Steve Bannon, a prominent right-wing media personality who served in the Trump White House as Chief Strategist for seven months in 2017, has turned himself in for criminal contempt charges stemming from his refusal to obey a subpoena from the House of Representatives.
That subpoena concerned Bannon’s role in planning the events of January 6, 2021—a “Stop the Steal” rally attended by Trump and other high-profile allies, followed by a march on the U.S. Capitol Building that turned violent after protesters assaulted police officers and forced their way into the building. These events have been variously described as a riot, an insurrection, and a coup d’etat attempt. The House Select Committee on the January 6 Attack, led by Rep. Bennie Thompson (D-MS), subpoenaed dozens of officials who played a role in planning the initial rally, attempting to determine whether they had also encouraged or otherwise aided the storming of the Capitol.
Bannon turned himself in to the FBI on Monday, the first official so far prosecuted for refusing to comply with the committee. Mark Meadows, a former U.S. Senator from North Carolina who served as Trump’s Chief of Staff, also indicated that he would refuse to cooperate, opening the path for contempt of Congress charges against him as well. The charges can carry a sentence of up to one year in jail and a fine of up to $1,000, according to the Department of Justice.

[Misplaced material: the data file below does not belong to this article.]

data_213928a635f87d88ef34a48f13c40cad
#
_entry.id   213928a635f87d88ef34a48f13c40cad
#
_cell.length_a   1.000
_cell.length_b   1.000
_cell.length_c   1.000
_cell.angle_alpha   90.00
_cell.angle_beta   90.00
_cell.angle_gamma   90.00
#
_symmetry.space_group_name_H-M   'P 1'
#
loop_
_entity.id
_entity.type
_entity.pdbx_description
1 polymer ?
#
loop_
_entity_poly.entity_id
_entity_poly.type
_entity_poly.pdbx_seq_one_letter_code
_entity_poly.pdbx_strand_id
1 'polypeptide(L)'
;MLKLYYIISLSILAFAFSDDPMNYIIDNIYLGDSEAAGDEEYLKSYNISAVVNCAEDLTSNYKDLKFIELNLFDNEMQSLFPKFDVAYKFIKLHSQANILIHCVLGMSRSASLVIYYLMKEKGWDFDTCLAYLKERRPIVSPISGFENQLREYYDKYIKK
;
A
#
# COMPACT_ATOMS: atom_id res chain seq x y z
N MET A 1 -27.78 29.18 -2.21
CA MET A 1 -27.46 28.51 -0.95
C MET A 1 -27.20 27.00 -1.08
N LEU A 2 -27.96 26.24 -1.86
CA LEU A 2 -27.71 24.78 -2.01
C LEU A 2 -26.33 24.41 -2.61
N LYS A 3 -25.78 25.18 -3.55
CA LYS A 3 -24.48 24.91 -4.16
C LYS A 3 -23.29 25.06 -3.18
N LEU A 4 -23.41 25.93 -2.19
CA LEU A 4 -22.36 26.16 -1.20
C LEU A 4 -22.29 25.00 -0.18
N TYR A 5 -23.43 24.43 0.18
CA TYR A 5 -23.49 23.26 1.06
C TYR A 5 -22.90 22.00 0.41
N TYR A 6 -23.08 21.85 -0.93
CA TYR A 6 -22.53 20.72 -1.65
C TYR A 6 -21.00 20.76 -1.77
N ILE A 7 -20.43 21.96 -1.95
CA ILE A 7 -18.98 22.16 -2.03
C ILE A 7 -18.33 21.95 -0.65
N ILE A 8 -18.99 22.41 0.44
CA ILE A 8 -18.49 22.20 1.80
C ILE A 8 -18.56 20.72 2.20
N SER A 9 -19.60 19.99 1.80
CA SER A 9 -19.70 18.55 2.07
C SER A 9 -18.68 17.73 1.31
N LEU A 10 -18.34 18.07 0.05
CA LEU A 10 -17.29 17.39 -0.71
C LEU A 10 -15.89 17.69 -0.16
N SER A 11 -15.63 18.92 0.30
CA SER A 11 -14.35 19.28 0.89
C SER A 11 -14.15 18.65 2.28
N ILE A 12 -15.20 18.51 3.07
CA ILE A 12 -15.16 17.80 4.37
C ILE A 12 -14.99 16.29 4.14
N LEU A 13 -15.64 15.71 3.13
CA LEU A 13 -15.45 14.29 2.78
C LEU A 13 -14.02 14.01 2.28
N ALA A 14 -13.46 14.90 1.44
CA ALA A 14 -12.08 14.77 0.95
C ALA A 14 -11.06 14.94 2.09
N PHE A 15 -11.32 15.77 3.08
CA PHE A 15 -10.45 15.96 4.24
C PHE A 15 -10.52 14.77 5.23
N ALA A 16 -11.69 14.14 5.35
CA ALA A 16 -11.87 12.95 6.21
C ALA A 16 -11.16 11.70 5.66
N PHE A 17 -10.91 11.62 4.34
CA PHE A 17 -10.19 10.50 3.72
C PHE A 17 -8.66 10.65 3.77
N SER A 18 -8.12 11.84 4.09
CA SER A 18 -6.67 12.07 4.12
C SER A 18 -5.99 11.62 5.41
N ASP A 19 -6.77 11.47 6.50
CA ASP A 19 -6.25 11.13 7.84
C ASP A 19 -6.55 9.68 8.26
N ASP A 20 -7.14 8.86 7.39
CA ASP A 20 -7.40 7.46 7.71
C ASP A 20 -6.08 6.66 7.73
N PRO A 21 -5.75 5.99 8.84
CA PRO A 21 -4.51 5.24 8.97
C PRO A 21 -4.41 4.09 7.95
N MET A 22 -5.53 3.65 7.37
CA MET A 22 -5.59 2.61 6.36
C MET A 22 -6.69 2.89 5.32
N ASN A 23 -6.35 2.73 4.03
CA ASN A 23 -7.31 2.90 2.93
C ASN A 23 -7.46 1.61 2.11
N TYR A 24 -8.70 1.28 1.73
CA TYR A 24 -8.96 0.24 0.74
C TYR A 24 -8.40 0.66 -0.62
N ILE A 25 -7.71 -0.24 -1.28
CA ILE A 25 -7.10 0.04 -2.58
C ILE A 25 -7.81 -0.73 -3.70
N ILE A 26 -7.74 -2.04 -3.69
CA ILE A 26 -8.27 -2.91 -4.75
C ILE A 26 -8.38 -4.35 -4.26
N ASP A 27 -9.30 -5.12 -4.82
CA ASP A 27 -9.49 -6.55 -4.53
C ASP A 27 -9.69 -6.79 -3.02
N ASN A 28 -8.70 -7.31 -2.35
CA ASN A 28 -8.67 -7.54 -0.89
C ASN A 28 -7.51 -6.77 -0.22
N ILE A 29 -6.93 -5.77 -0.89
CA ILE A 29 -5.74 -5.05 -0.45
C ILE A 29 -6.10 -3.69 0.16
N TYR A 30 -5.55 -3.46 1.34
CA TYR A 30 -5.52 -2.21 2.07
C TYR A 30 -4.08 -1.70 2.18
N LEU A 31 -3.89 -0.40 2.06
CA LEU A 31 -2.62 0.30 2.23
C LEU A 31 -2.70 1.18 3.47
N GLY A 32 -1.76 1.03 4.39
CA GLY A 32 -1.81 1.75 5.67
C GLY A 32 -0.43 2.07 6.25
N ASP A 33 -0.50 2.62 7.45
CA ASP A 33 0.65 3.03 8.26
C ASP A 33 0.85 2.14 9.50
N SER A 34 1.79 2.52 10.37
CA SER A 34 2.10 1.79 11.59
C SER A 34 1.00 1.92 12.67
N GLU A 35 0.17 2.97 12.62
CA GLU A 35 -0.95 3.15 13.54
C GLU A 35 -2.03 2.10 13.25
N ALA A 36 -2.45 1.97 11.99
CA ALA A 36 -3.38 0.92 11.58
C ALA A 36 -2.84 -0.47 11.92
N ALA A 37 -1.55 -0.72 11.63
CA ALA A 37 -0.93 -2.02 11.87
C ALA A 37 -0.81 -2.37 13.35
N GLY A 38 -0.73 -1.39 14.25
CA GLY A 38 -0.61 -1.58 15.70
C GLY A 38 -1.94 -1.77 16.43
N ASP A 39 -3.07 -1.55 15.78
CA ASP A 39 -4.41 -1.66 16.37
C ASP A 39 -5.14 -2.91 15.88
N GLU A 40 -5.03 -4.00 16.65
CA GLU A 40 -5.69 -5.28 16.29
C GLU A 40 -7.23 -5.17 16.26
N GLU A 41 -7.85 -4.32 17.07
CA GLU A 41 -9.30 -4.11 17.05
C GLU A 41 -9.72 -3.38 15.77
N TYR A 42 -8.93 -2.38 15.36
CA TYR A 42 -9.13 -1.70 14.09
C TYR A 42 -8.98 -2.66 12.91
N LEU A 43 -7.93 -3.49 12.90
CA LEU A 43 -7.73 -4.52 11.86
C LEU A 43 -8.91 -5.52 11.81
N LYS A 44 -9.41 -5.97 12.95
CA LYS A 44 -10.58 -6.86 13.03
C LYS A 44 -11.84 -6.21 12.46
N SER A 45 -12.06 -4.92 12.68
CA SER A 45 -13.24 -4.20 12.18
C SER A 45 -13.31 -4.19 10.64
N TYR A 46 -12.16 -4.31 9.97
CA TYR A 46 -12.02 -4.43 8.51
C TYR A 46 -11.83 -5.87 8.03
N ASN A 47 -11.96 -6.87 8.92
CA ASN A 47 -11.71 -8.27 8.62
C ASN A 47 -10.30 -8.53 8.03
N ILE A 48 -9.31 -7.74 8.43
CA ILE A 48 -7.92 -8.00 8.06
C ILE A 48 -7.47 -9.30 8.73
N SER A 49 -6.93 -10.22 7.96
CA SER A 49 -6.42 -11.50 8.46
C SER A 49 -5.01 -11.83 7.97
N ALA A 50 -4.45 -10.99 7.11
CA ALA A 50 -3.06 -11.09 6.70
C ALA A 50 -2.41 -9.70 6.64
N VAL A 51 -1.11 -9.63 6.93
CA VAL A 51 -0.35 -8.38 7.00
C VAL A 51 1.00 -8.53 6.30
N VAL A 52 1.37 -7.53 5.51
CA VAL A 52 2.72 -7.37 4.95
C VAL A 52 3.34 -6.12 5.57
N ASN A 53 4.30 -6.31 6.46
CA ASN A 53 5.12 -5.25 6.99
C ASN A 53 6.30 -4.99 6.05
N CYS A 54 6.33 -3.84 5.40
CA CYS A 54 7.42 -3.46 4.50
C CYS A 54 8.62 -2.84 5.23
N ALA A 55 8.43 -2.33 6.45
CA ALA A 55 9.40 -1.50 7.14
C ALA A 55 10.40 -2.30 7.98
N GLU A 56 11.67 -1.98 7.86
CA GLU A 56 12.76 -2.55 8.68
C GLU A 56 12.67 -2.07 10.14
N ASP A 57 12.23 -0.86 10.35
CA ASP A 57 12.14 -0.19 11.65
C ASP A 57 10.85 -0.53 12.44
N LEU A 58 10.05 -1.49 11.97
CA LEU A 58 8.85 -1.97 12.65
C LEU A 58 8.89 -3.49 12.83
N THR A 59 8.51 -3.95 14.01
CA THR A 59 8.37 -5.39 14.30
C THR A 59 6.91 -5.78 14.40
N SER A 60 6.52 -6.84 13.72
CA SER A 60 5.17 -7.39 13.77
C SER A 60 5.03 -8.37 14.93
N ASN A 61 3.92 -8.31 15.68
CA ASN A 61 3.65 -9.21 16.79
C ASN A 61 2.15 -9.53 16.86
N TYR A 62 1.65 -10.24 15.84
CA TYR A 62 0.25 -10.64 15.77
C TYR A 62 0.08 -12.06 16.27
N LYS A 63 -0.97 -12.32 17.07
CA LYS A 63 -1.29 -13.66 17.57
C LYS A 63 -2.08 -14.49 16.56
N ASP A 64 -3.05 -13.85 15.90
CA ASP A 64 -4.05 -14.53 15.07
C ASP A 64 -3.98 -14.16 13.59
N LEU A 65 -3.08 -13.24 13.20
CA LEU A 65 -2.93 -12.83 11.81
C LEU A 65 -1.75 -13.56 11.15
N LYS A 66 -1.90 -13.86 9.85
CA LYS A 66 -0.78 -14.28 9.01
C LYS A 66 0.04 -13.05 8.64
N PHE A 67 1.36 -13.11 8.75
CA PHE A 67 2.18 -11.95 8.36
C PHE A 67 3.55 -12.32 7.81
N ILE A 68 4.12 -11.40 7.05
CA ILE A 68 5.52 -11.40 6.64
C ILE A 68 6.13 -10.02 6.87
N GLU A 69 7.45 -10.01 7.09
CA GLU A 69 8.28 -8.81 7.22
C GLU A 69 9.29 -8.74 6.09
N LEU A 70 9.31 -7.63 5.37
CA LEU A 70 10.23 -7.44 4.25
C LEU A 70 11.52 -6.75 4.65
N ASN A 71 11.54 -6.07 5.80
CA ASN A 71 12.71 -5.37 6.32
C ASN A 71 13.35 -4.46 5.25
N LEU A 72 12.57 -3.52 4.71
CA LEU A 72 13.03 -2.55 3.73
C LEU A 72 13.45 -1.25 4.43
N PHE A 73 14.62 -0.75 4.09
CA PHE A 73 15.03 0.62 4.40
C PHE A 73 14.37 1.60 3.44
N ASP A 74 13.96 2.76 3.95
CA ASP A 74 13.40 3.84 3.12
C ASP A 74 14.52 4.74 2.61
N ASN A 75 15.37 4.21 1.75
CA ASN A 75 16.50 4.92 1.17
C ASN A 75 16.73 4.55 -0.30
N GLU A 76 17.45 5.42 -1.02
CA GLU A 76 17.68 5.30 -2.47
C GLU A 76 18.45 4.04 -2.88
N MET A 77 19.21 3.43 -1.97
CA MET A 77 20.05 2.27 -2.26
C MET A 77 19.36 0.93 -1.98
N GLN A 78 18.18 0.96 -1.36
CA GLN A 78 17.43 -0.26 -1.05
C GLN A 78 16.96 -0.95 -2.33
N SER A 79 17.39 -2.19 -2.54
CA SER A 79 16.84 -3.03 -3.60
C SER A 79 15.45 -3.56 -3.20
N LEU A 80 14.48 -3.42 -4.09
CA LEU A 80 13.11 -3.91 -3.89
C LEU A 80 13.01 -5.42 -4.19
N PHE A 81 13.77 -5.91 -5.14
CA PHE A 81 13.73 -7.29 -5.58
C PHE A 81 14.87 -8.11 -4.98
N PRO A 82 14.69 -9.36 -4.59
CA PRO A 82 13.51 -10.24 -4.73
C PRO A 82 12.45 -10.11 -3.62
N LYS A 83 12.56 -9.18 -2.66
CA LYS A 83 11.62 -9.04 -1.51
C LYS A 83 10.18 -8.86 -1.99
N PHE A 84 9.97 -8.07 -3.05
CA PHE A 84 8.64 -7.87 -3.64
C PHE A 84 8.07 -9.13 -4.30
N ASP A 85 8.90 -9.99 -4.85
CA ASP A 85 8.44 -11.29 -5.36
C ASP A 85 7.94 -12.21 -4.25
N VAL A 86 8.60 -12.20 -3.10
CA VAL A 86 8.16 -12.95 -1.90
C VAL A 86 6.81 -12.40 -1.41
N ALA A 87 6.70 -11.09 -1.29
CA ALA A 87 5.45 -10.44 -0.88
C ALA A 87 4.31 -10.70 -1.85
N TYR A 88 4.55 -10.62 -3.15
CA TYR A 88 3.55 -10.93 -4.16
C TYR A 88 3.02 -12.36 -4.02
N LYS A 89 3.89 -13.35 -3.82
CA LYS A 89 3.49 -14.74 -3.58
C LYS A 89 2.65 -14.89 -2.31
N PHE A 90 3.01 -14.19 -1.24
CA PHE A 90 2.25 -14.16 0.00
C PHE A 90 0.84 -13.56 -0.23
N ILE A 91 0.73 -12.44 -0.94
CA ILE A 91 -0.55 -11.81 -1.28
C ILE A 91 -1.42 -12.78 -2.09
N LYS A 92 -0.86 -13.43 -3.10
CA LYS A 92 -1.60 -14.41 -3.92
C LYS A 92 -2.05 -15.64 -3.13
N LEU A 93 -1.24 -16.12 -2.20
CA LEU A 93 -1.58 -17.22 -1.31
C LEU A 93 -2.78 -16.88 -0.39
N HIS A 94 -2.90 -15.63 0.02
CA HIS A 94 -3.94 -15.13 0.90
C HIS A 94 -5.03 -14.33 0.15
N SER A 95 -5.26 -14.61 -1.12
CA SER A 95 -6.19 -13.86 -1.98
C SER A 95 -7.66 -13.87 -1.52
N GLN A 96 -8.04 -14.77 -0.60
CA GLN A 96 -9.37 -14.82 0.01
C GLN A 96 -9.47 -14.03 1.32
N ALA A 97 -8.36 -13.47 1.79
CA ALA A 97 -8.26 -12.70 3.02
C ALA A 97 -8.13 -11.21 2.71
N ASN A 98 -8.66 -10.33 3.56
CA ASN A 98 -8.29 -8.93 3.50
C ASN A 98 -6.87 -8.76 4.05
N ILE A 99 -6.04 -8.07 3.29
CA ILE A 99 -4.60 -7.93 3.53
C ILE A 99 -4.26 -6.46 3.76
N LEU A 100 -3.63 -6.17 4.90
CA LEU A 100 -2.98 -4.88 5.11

On Tuesday, the former chief strategist appeared before a judge, where he was released without bail but ordered to surrender his passport and check in weekly with court officials. His next hearing is scheduled for Thursday; on that date, he may be asked to enter a plea of guilty or not guilty with regard to the charges.
Bannon and the other non-compliant witnesses have defended their refusal to cooperate on the basis of “executive privilege,” a legal doctrine that allows presidents to shield certain information from public release. Although President Joe Biden has explicitly refused to invoke it with regard to the subpoenaed officials, Trump’s lawyers have announced that the former president has invoked it on their behalf and sued the Justice Department to block their testimony, raising the legal question of whether former presidents are allowed to invoke it with regard to information from their administrations once they leave office.
Trevor Filseth is a current and foreign affairs writer for the National Interest.